And then at the end, Beth’s escape plan doesn’t work for her (though she does get her friend out even though he had one good leg) and she’s forced back into the hospital just in time to see a new patient they brought in to save: Carol. Boom! So I guess we’re not done with the hospital story-line, but it’ll be fun to see Carol and Beth together again.


The Walking Dead – “Four Walls and a Roof”

October 27, 2014

Season Five, Episode Three

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Grade: A-

I said it before and I’ll continue to say it again, I’ve been thoroughly impressed with the fifth season of The Walking Dead. Since the show has disappointed me in the past, I still remain skeptical that the quality of the season can keep up with itself, but so far so good. We’re three episodes in and every episode has been some really solid television.

What TWD is doing here is providing us with a story-line and not jumping too far away from it. The first episode is where our group of survivors manage to escape Terminus. The second episode presented us with Gabriel and the remaining people from Terminus who have captured Bob and are feasting on his left leg. But Bob gets the last laugh when he shows the group that he’s been bit by a zombie! Though we haven’t been with Bob for too long, he’s always been a good character, and in “Four Walls and a Roof,” he’s the star.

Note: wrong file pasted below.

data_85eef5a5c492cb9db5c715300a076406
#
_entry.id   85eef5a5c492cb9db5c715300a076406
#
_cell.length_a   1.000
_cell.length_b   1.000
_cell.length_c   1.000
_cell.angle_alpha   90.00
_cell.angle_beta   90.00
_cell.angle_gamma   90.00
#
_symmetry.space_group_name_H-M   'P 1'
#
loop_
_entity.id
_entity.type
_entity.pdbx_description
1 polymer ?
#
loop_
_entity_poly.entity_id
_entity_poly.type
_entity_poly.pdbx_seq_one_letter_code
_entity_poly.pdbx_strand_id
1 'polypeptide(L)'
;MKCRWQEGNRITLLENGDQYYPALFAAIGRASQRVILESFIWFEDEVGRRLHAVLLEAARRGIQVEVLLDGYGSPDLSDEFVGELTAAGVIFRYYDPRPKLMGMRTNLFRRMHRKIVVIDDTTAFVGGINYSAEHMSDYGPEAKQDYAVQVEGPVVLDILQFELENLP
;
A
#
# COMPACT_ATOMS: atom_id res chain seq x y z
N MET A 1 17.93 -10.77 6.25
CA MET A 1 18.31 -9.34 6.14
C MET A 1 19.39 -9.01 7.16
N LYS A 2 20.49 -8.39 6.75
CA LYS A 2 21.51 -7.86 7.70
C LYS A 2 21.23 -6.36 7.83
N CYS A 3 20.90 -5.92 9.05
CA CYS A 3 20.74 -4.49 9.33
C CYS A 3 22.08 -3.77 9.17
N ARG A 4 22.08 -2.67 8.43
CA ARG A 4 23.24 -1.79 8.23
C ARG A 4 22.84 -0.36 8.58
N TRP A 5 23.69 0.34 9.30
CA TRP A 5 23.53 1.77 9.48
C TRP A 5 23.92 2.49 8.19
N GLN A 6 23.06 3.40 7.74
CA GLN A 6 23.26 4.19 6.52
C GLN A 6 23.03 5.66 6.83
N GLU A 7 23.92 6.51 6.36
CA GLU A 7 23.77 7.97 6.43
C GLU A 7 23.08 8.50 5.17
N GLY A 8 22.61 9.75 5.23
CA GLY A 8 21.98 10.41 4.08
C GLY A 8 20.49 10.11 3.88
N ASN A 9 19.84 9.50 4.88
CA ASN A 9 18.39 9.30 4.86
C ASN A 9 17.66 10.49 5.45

But first off, what does happen if you eat an infected human? Everyone’s already infected, so would that even matter? The Terminus crew doesn’t want anything to do with Bob, so they drop him off at the church where the rest of the gang are questioning Gabriel, blaming him for the disappearance of Bob along with Daryl and Carol. Gabriel was certainly shady during the last episode, but he gives an incredibly convincing story for why he’s been weird this whole time. He sinned when he wouldn’t open the locked church doors to people crying for help, and just allowed the undead to have their way with them. It was a really great performance from Seth Gilliam.

Moving on, the old TWD would’ve dragged out the conflict between Gareth vs. Rick, such as when The Governor’s story arc lasted over a season. But out with the old and in with the new! We get our showdown when Gareth thinks he outsmarts Rick. Rick and his goons leave the church to go hunt Gareth and the Terminus crew, leaving the church practically unarmed (Carl and Tyreese were the main defense). But just as we thought Gareth was going to get his revenge, Rick and company return and brutally kills them… and I mean brutally! What was interesting about this sequence was how Gareth tried to explain, again, how they weren’t always cannibals. I would still love to see the rise and fall of Terminus in some kind of web-series or something, because that story-line fascinates me.